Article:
Deal ‘close’ to fix Preston homes botched in Government scheme

Photo Neil Cross
Freda Turner, of Rutland Street, Preston, says she's been waiting four years for her damp, mushroom-filled house to be fixed after a government-backed cladding and window scheme went wrong
Photo Neil Cross Freda Turner, of Rutland Street, Preston, says she's been waiting four years for her damp, mushroom-filled house to be fixed after a government-backed cladding and window scheme went wrong
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HUNDREDS of homes damaged in a Government scheme to make them energy efficient could soon be fixed after years of serious problems.

Sixty-two properties in the Fishwick area of Preston have been identified as needing urgent repair work due to shoddy workmanship under a Government-backed energy efficiency scheme, but the full extent of the problem could involve “a couple of hundred” homes.

Around three years ago, those eligible were offered new windows, cladding and boilers free of charge under the scheme, but much of the workmanship was poor and the company involved has since gone into liquidation.

One resident has spoken of having to scrape mould off her living room wall.

Preston Council - which had no involvement in the scheme - has spent months lobbying energy regulator Ofgem to get repairs carried out, and became involved in a wrangle over picking up the bill. But now town hall bosses now claim that a deal for the repair work could be imminent - at no cost to the local taxpayer.

Coun Martyn Rawlinson, cabinet member for resources and Fishwick Ward councillor, said: “The council has been lobbying the interested parties to find a solution to this problem. I’m pleased that a solution is now looking more likely and we’ll work with Ofgem to ensure repairs can be made to those properties affected.”

Ofgem denied it had asked Preston Council to pay for the work and that it was working with energy generator Intergen to address the problem. Intergen had no involvement in the original work but has been appointed to carry out a variety of energy improvement work in deprived areas.

Ofgem said: “We have been involved in discussions with Intergen and other parties including the council about resolving this, but that is the extent of our involvement. We haven’t instructed anyone to carry out the work. We got involved here because of the link to the measures Intergen had agreed to undertake following our investigation.”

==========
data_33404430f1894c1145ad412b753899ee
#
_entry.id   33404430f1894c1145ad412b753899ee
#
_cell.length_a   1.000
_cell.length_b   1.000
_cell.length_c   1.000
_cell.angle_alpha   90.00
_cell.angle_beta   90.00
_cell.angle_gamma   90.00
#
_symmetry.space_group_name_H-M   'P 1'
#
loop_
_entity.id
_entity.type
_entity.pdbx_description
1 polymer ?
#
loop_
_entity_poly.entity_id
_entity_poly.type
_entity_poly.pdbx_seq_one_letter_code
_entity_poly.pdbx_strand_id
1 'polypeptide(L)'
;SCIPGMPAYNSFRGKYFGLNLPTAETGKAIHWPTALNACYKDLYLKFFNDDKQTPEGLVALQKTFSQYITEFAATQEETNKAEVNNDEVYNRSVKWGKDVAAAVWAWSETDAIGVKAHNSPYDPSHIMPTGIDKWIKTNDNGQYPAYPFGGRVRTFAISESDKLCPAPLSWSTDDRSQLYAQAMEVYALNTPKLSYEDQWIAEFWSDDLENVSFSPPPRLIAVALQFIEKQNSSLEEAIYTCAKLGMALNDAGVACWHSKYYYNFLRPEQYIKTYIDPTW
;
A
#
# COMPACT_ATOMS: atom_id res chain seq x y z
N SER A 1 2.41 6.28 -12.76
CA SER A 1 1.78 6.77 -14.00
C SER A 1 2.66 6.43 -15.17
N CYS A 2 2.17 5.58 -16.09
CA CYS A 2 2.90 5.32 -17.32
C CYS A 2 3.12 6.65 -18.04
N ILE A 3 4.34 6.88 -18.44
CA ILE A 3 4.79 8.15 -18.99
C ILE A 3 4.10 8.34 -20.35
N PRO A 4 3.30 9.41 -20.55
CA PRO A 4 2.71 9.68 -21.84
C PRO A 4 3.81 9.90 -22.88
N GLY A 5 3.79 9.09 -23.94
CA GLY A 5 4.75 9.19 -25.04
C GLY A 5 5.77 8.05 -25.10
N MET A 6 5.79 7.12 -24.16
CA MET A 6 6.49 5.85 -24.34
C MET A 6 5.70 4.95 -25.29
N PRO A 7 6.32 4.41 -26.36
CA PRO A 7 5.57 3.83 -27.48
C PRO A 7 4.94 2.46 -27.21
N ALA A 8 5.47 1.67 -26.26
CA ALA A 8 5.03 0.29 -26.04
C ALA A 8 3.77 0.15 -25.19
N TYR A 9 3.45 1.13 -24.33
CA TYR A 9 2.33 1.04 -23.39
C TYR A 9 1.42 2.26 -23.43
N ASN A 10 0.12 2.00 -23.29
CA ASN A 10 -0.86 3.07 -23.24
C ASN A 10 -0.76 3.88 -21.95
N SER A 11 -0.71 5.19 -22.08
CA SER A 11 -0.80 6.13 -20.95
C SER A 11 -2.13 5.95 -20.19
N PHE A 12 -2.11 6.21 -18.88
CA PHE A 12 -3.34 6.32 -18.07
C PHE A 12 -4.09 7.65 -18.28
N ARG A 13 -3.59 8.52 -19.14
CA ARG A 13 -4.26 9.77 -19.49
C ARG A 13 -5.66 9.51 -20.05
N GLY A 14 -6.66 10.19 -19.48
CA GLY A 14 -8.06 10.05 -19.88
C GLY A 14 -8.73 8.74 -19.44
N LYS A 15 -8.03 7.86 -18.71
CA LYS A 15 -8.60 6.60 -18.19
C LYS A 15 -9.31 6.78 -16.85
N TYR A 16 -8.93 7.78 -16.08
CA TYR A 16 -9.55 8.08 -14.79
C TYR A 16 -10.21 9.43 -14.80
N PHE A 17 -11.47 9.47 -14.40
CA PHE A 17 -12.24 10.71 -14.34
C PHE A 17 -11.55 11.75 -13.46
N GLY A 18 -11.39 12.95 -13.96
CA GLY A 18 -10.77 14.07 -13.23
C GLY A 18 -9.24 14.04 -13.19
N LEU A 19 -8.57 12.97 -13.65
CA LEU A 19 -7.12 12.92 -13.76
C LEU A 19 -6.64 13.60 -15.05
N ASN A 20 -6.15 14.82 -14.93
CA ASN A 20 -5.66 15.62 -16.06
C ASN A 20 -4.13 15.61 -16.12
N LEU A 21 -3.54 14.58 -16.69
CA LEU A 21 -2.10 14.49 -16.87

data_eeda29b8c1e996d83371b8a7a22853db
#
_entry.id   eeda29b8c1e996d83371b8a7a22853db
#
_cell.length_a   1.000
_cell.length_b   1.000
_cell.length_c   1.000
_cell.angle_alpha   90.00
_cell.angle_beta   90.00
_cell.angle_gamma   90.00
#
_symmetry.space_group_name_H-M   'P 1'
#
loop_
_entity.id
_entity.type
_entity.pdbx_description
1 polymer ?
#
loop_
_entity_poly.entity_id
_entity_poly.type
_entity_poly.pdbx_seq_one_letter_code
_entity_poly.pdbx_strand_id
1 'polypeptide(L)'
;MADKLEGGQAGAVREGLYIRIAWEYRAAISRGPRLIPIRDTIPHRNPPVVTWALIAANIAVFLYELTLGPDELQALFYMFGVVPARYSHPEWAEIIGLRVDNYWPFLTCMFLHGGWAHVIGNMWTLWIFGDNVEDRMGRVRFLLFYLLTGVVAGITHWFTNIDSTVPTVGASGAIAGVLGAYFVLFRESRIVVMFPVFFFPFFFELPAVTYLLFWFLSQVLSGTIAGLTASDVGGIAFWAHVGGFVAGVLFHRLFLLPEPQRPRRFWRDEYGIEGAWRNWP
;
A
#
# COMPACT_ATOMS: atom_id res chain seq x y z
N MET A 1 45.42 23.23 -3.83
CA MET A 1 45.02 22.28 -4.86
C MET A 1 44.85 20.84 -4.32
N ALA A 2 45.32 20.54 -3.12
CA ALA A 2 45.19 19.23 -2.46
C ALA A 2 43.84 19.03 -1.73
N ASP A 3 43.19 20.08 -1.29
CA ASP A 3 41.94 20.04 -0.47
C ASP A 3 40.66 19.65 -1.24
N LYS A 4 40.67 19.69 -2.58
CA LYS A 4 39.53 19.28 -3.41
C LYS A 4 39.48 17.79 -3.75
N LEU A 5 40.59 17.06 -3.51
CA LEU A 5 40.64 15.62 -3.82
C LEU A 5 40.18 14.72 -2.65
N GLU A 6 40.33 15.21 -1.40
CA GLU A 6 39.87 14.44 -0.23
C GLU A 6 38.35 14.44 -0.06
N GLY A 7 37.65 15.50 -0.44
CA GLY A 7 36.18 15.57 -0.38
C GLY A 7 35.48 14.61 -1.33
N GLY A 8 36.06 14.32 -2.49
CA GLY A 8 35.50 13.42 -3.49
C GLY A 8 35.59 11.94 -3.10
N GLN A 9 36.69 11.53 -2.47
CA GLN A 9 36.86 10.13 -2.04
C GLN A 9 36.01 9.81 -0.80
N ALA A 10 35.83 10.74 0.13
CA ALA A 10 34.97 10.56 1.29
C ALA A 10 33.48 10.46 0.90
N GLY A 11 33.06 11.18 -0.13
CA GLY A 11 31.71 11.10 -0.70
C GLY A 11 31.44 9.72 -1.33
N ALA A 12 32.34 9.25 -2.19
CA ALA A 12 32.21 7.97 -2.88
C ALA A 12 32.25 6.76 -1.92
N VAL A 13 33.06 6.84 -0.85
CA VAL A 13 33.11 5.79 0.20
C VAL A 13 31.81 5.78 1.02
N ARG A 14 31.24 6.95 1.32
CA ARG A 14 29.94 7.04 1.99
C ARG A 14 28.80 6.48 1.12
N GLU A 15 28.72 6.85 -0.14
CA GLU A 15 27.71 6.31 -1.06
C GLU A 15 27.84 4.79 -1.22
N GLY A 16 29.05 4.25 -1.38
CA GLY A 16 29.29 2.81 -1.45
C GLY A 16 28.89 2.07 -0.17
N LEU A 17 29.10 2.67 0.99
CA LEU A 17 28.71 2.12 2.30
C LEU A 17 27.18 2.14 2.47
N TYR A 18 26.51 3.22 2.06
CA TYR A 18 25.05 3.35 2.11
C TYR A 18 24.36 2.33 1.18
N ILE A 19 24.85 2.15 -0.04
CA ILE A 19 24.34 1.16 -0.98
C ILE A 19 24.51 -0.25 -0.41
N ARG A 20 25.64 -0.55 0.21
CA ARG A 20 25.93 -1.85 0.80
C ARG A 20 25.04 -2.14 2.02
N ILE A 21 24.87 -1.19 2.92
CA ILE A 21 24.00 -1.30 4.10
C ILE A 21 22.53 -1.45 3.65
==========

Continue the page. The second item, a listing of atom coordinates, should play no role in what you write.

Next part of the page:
Freda Turner, 60, of Rutland Street said her house had been ruined since having the work. She was approached by a door-to-door salesman from now defunct Eco Green Renwables (EGR UK) in May 2013, offering home improvements free-of-charge under the Government scheme.

She agreed to have wall cladding, new windows and a new boiler, but when poor weather set in, she began noticing problems.

She said: “There’s water dripping in through my living room and bedroom that I have to catch in a bucket and mushrooms are growing along the skirting boards.

“I’m having to slice them off and bleach the wall as well as move all my furniture.

“It can’t be healthy living like this. I’ve been off work twice with chest infections and I have two grandchildren I can’t have coming round, breathing in spores.”

Mrs Turner, who works at a local primary school, said she was pleased a deal was close, but demanded specific dates for repairs be given as soon as possible. She says she was told the repair work on her house would start by August 8, then was told that was not the case.

She said: “I’m very frustrated, I feel like I’m getting passed from pillar to post.”

“Because I still don’t know when things are going to be fixed, my daughter’s even wondering whether I can be rehomed while the work is done. It’s that bad.”

An Ofgem spokesperson said they were aware of problems at Mrs Turner’s address, but had not been in discussion with individual householders and haven’t made any comment on the date of completion of works or regarding who has responsibility for delivery.